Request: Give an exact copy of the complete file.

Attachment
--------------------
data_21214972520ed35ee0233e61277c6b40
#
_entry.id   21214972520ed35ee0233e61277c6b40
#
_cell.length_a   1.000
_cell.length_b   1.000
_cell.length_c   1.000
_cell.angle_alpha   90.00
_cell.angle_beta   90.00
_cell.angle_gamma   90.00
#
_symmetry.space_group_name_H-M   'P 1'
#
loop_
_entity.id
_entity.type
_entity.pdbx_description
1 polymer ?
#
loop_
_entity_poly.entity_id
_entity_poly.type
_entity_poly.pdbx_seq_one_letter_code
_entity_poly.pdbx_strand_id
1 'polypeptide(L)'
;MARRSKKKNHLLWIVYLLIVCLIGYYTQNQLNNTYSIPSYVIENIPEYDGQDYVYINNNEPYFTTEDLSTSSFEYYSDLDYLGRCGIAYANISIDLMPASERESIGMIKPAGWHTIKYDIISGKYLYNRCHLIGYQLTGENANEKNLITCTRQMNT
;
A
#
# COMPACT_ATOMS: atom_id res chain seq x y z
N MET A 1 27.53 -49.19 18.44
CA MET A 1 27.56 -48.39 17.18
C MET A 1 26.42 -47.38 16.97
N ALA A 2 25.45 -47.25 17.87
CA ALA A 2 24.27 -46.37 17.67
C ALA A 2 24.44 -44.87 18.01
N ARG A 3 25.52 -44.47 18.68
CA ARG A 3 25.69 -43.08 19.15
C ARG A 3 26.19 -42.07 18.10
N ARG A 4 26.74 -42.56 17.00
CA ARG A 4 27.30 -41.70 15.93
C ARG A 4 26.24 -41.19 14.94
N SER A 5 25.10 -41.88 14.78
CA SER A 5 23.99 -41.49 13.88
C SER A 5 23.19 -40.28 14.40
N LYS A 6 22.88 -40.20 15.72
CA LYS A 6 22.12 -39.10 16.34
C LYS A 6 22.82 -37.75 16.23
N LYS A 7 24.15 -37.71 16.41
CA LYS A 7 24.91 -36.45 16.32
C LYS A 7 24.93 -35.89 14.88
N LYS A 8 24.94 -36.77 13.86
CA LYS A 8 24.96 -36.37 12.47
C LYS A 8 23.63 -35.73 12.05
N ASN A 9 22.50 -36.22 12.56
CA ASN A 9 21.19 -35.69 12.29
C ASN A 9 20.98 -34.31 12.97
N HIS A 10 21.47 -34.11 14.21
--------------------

data_21214972520ed35ee0233e61277c6b40
#
_entry.id   21214972520ed35ee0233e61277c6b40
#
_cell.length_a   1.000
_cell.length_b   1.000
_cell.length_c   1.000
_cell.angle_alpha   90.00
_cell.angle_beta   90.00
_cell.angle_gamma   90.00
#
_symmetry.space_group_name_H-M   'P 1'
#
loop_
_entity.id
_entity.type
_entity.pdbx_description
1 polymer ?
#
loop_
_entity_poly.entity_id
_entity_poly.type
_entity_poly.pdbx_seq_one_letter_code
_entity_poly.pdbx_strand_id
1 'polypeptide(L)'
;MARRSKKKNHLLWIVYLLIVCLIGYYTQNQLNNTYSIPSYVIENIPEYDGQDYVYINNNEPYFTTEDLSTSSFEYYSDLDYLGRCGIAYANISIDLMPASERESIGMIKPAGWHTIKYDIISGKYLYNRCHLIGYQLTGENANEKNLITCTRQMNT
;
A
#
# COMPACT_ATOMS: atom_id res chain seq x y z
N MET A 1 27.53 -49.19 18.44
CA MET A 1 27.56 -48.39 17.18
C MET A 1 26.42 -47.38 16.97
N ALA A 2 25.45 -47.25 17.87
CA ALA A 2 24.27 -46.37 17.67
C ALA A 2 24.44 -44.87 18.01
N ARG A 3 25.52 -44.47 18.68
CA ARG A 3 25.69 -43.08 19.15
C ARG A 3 26.19 -42.07 18.10
N ARG A 4 26.74 -42.56 17.00
CA ARG A 4 27.30 -41.70 15.93
C ARG A 4 26.24 -41.19 14.94
N SER A 5 25.10 -41.88 14.78
CA SER A 5 23.99 -41.49 13.88
C SER A 5 23.19 -40.28 14.40
N LYS A 6 22.88 -40.20 15.72
CA LYS A 6 22.12 -39.10 16.34
C LYS A 6 22.82 -37.75 16.23
N LYS A 7 24.15 -37.71 16.41
CA LYS A 7 24.91 -36.45 16.32
C LYS A 7 24.93 -35.89 14.88
N LYS A 8 24.94 -36.77 13.86
CA LYS A 8 24.96 -36.37 12.47
C LYS A 8 23.63 -35.73 12.05
N ASN A 9 22.50 -36.22 12.56
CA ASN A 9 21.19 -35.69 12.29
C ASN A 9 20.98 -34.31 12.97
N HIS A 10 21.47 -34.11 14.21